post #6 of 8 Old 06-23-2011
Senior Member
 
JimsCAL's Avatar
 
Join Date: May 2007
Location: Glen Cove, NY
Posts: 2,882
Thanks: 2
Thanked 76 Times in 70 Posts
Rep Power: 9
 
Bateau your understanding of the system is correct. When up to temperature, the water recirculated back to the pump should be about 140 F or so where it mixes with some cold water from the seacock. The pump should be hot, but not too hot to touch. What does your temperature gauge read? If over about 150 F your engine is running hot.
JimsCAL is online now  
Quote Quick Reply Share with Facebook
post #7 of 8 Old 06-23-2011 Thread Starter
Junior Member
 
Join Date: Feb 2011
Posts: 23
Thanks: 0
Thanked 0 Times in 0 Posts
Rep Power: 0
 
typically I get around 145F to 155F depending on how much I push her along. If it is just idling, the temp would hover at about 135F. Well if the pump normally gets hot then perhaps I am worrying for nothing! But it does get too hot to hold for more than say 5 seconds with bare hands. I only hope the rubber impeller does not melt at this temperature!

Many many thanks JimsCAL for the clarifications - sure were extremely useful!
Bateau25
Bateau25 is offline  
Quote Quick Reply Share with Facebook
post #8 of 8 Old 06-24-2011
Senior Member
 
Omatako's Avatar
 
Join Date: Sep 2003
Location: Auckland New Zealand
Posts: 2,558
Thanks: 1
Thanked 33 Times in 30 Posts
Rep Power: 12
 
Quote:
Originally Posted by Bateau25 View Post
I agree with JimsCAL. The 5411 (and the M15) is unique in that it is directly raw water cooled without a heat exchanger and only one water pump.

According to the manual, water circulates thru the block and heads out to the exhaust manifold to cool down the exhaust ports and then thru the thermostat, if its open, and onto the exhaust mixing elbow, to the muffler and out the transom.
And what cools the exhaust gas into the elbow if the thermostat is not open?

Quote:
Originally Posted by Bateau25 View Post
If the thermostat is not open or only partially open, then most of the circulated hot water goes back to the mixing tee where it is supposed to mix with fresh cold water and then go thru the pump again for another cycle. Is this correct?
So the water that is headed for the thermostat is first heated by the exhaust manifold and opens the thermostat before the engine reaches operating temp? That is indeed unique. And by the sounds of it the raw water pump has engine temp (hot) water running over it most of the time? That must be good for the rubber impeller. Tell me it has a rubber impeller!!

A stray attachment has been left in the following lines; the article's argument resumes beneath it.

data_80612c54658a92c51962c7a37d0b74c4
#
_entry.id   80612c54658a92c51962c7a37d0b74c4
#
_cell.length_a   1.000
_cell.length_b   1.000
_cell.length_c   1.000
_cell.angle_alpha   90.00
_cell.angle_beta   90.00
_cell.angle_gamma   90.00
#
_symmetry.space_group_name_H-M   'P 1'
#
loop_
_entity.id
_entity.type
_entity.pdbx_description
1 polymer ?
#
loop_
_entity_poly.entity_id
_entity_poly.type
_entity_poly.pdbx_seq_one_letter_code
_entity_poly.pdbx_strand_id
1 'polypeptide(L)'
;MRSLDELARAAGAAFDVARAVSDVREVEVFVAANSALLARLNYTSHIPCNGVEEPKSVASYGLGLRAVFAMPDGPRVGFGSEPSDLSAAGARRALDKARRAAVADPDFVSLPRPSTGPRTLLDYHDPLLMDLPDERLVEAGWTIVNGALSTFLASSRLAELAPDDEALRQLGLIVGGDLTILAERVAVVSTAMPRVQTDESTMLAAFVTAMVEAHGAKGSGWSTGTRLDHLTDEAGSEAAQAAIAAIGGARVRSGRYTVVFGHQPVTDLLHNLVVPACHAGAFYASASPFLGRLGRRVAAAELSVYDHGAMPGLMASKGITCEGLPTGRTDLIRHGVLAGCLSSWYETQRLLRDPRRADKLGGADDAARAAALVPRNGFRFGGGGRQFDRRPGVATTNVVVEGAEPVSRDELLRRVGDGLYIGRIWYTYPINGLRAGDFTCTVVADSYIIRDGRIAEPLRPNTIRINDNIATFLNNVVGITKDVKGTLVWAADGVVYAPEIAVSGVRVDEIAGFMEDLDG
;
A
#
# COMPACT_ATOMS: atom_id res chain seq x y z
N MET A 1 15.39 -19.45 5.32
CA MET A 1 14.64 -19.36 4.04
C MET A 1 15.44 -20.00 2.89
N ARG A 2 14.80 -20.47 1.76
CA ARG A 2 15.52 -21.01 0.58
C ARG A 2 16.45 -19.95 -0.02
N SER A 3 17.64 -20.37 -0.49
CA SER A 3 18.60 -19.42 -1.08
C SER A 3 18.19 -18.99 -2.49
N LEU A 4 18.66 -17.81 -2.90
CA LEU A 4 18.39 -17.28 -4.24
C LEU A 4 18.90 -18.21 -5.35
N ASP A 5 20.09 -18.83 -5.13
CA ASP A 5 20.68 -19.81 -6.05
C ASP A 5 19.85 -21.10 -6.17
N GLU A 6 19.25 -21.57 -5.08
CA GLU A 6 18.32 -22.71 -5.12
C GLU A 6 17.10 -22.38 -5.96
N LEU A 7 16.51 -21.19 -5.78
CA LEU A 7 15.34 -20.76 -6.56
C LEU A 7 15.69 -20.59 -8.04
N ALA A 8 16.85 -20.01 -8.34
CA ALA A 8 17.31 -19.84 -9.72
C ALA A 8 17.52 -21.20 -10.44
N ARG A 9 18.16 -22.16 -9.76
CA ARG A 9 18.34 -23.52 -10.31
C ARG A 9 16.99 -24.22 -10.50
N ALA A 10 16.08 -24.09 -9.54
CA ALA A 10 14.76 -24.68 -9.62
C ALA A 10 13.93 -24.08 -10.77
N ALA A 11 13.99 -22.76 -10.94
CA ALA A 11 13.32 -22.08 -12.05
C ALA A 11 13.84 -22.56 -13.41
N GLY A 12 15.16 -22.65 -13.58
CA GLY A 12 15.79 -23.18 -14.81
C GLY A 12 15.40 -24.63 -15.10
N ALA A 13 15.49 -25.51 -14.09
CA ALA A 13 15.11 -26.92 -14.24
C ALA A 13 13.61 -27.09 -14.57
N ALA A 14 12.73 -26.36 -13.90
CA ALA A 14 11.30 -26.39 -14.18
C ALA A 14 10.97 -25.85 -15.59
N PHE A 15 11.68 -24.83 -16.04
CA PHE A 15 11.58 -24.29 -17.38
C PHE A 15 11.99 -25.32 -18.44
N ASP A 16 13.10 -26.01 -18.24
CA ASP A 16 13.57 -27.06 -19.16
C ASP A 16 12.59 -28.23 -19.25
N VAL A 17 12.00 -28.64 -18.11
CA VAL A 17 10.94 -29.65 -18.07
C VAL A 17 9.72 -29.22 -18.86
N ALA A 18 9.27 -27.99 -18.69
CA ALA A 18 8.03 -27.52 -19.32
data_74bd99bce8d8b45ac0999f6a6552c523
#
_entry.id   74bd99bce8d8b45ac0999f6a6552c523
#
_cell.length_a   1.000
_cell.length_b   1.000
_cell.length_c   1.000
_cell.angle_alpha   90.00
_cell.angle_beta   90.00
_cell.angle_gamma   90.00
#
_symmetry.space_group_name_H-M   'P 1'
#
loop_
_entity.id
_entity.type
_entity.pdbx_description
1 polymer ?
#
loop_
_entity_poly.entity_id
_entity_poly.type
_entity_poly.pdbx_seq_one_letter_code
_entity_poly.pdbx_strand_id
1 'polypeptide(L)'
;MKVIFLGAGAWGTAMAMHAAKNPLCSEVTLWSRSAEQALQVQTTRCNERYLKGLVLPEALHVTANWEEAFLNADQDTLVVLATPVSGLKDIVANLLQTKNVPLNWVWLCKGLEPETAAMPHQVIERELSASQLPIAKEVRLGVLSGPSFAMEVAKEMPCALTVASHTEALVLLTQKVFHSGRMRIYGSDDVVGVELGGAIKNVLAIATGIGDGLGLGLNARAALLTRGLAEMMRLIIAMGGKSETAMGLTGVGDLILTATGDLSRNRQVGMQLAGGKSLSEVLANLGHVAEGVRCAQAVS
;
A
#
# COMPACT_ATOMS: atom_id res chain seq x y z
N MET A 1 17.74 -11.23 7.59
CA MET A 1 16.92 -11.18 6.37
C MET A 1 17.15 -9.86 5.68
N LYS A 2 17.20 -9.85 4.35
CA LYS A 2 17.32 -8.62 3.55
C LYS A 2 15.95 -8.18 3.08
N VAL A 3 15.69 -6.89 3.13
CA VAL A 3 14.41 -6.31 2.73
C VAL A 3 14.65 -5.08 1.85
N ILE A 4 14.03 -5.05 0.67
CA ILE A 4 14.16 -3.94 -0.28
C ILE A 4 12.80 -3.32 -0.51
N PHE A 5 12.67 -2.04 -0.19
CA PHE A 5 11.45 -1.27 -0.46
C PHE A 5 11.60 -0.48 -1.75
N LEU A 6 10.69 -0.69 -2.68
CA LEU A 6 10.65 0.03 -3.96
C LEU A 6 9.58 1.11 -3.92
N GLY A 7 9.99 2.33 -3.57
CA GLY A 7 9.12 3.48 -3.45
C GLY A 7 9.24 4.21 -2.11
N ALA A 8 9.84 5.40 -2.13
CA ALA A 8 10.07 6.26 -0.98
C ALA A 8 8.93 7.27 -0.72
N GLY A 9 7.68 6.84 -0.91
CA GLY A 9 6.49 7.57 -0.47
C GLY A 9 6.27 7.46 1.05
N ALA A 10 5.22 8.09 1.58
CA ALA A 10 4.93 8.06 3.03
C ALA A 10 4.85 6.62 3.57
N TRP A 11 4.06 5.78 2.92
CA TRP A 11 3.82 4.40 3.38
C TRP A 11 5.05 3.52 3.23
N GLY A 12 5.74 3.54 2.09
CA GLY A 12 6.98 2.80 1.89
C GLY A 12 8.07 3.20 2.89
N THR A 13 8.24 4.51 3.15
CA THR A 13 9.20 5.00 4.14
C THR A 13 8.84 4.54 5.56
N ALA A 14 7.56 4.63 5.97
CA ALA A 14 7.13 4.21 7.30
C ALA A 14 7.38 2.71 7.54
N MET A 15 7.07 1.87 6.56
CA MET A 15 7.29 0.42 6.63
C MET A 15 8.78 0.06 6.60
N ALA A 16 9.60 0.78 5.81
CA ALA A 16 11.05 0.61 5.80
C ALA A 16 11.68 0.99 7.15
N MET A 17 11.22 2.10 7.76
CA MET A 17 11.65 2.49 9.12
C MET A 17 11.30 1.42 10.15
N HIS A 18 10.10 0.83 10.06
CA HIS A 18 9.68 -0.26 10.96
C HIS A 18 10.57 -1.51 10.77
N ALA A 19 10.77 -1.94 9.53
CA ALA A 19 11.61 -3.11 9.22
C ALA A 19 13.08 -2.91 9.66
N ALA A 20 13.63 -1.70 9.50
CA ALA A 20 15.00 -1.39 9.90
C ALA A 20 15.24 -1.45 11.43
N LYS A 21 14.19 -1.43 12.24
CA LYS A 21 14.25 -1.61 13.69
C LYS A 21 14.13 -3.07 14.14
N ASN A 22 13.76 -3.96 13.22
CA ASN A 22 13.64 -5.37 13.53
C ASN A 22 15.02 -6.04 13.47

Sorry Jim, I wasn't contesting your opinion just trying to add to it but then I'm obviously not schooled in the odd way that 5411 is engineered. Maybe I'll just withdraw from this discussion.


To view links or images in signatures your post count must be 10 or greater. You currently have 0 posts.

__________________

"Two possibilities exist: Either we are alone in the Universe or we are not. Both are equally terrifying."

Arthur C. Clarke
Omatako is offline  
Quote Quick Reply Share with Facebook
Reply

Quick Reply
Message:
Options

By choosing to post the reply above you agree to the rules you agreed to when joining Sailnet.
Click Here to view those rules.

Register Now



In order to be able to post messages on the SailNet Community forums, you must first register.
Please enter your desired user name, your email address and other required details in the form below.
Please note: After entering 3 characters a list of Usernames already in use will appear and the list will disappear once a valid Username is entered.


User Name:
Password
Please enter a password for your user account. Note that passwords are case-sensitive.

Password:


Confirm Password:
Email Address
Please enter a valid email address for yourself.

Email Address:
OR

Log-in









Human Verification

In order to verify that you are a human and not a spam bot, please enter the answer into the following box below based on the instructions contained in the graphic.




Currently Active Users Viewing This Thread: 1 (0 members and 1 guests)
 
Thread Tools
Show Printable Version Show Printable Version
Email this Page Email this Page



Similar Threads
Thread Thread Starter Forum Replies Last Post
Fresh Water cooling water dirty brown sailak Gear & Maintenance 17 07-31-2009 11:52 PM
Raw Water Cooling - No Water Coming Out montenido Gear & Maintenance 20 01-21-2009 04:16 PM
Connecting raw water cooling to water heater Northeaster Gear & Maintenance 18 04-28-2007 06:11 PM
Refrigeration -Using the water tank as a cooling water source HenryRusty Gear & Maintenance 7 03-29-2007 12:14 AM
convert from sea water to fresh water cooling.... john232 Gear & Maintenance 3 02-16-2004 03:44 PM

Posting Rules  
You may post new threads
You may post replies
You may not post attachments
You may not edit your posts

BB code is On
Smilies are On
[IMG] code is On
HTML code is On
Trackbacks are On
Pingbacks are On
Refbacks are On

 
For the best viewing experience please update your browser to Google Chrome